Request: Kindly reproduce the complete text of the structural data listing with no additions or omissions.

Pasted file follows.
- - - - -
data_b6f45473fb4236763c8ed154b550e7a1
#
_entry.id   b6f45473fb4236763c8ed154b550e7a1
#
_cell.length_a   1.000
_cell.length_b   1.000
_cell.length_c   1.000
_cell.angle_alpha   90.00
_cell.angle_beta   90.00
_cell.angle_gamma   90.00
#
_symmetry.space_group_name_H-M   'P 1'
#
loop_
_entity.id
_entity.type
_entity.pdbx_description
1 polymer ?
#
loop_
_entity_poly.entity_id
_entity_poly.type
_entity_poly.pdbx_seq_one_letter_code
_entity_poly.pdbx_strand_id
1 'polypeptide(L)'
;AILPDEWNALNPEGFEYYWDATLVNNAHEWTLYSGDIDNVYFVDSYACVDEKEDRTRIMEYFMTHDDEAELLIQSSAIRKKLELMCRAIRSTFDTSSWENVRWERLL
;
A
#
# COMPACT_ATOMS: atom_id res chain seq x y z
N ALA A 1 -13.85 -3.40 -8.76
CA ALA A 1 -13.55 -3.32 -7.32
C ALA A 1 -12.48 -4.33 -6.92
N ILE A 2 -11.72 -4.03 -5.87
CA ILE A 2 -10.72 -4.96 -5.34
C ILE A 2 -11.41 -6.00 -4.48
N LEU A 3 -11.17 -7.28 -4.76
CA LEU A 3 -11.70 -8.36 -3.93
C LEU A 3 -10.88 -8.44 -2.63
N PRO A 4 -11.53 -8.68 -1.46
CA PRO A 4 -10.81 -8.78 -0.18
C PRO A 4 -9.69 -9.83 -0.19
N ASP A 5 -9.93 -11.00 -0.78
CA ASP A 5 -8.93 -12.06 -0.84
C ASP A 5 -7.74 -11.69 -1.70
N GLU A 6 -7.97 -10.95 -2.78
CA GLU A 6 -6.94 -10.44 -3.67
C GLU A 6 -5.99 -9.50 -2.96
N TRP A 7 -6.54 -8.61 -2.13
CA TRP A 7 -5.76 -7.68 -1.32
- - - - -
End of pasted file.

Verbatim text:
data_b6f45473fb4236763c8ed154b550e7a1
#
_entry.id   b6f45473fb4236763c8ed154b550e7a1
#
_cell.length_a   1.000
_cell.length_b   1.000
_cell.length_c   1.000
_cell.angle_alpha   90.00
_cell.angle_beta   90.00
_cell.angle_gamma   90.00
#
_symmetry.space_group_name_H-M   'P 1'
#
loop_
_entity.id
_entity.type
_entity.pdbx_description
1 polymer ?
#
loop_
_entity_poly.entity_id
_entity_poly.type
_entity_poly.pdbx_seq_one_letter_code
_entity_poly.pdbx_strand_id
1 'polypeptide(L)'
;AILPDEWNALNPEGFEYYWDATLVNNAHEWTLYSGDIDNVYFVDSYACVDEKEDRTRIMEYFMTHDDEAELLIQSSAIRKKLELMCRAIRSTFDTSSWENVRWERLL
;
A
#
# COMPACT_ATOMS: atom_id res chain seq x y z
N ALA A 1 -13.85 -3.40 -8.76
CA ALA A 1 -13.55 -3.32 -7.32
C ALA A 1 -12.48 -4.33 -6.92
N ILE A 2 -11.72 -4.03 -5.87
CA ILE A 2 -10.72 -4.96 -5.34
C ILE A 2 -11.41 -6.00 -4.48
N LEU A 3 -11.17 -7.28 -4.76
CA LEU A 3 -11.70 -8.36 -3.93
C LEU A 3 -10.88 -8.44 -2.63
N PRO A 4 -11.53 -8.68 -1.46
CA PRO A 4 -10.81 -8.78 -0.18
C PRO A 4 -9.69 -9.83 -0.19
N ASP A 5 -9.93 -11.00 -0.78
CA ASP A 5 -8.93 -12.06 -0.84
C ASP A 5 -7.74 -11.69 -1.70
N GLU A 6 -7.97 -10.95 -2.78
CA GLU A 6 -6.94 -10.44 -3.67
C GLU A 6 -5.99 -9.50 -2.96
N TRP A 7 -6.54 -8.61 -2.13
CA TRP A 7 -5.76 -7.68 -1.32